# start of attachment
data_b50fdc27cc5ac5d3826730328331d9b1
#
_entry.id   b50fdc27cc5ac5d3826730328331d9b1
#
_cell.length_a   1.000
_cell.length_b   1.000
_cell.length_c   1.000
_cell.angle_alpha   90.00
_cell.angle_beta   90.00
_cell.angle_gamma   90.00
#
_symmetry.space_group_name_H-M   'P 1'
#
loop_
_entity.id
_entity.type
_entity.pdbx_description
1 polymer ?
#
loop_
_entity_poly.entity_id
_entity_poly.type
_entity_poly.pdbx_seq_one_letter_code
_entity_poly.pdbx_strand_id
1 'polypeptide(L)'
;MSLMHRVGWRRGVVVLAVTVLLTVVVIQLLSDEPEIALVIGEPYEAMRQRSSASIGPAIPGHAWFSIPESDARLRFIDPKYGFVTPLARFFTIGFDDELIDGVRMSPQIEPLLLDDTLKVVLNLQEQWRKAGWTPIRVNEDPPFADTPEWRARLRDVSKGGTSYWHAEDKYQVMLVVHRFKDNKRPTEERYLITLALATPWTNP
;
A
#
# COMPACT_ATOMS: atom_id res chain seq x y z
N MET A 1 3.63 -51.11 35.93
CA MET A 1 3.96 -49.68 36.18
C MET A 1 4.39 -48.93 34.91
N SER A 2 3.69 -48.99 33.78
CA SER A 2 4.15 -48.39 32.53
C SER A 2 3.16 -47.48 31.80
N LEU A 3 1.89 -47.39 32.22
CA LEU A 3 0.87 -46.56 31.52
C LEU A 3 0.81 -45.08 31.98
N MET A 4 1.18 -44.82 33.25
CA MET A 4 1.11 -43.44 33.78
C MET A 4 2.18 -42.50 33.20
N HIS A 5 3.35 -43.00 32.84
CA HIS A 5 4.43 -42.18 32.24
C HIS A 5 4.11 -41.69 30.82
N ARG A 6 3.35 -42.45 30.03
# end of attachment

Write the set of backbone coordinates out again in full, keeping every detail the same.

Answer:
data_b50fdc27cc5ac5d3826730328331d9b1
#
_entry.id   b50fdc27cc5ac5d3826730328331d9b1
#
_cell.length_a   1.000
_cell.length_b   1.000
_cell.length_c   1.000
_cell.angle_alpha   90.00
_cell.angle_beta   90.00
_cell.angle_gamma   90.00
#
_symmetry.space_group_name_H-M   'P 1'
#
loop_
_entity.id
_entity.type
_entity.pdbx_description
1 polymer ?
#
loop_
_entity_poly.entity_id
_entity_poly.type
_entity_poly.pdbx_seq_one_letter_code
_entity_poly.pdbx_strand_id
1 'polypeptide(L)'
;MSLMHRVGWRRGVVVLAVTVLLTVVVIQLLSDEPEIALVIGEPYEAMRQRSSASIGPAIPGHAWFSIPESDARLRFIDPKYGFVTPLARFFTIGFDDELIDGVRMSPQIEPLLLDDTLKVVLNLQEQWRKAGWTPIRVNEDPPFADTPEWRARLRDVSKGGTSYWHAEDKYQVMLVVHRFKDNKRPTEERYLITLALATPWTNP
;
A
#
# COMPACT_ATOMS: atom_id res chain seq x y z
N MET A 1 3.63 -51.11 35.93
CA MET A 1 3.96 -49.68 36.18
C MET A 1 4.39 -48.93 34.91
N SER A 2 3.69 -48.99 33.78
CA SER A 2 4.15 -48.39 32.53
C SER A 2 3.16 -47.48 31.80
N LEU A 3 1.89 -47.39 32.22
CA LEU A 3 0.87 -46.56 31.52
C LEU A 3 0.81 -45.08 31.98
N MET A 4 1.18 -44.82 33.25
CA MET A 4 1.11 -43.44 33.78
C MET A 4 2.18 -42.50 33.20
N HIS A 5 3.35 -43.00 32.84
CA HIS A 5 4.43 -42.18 32.24
C HIS A 5 4.11 -41.69 30.82
N ARG A 6 3.35 -42.45 30.03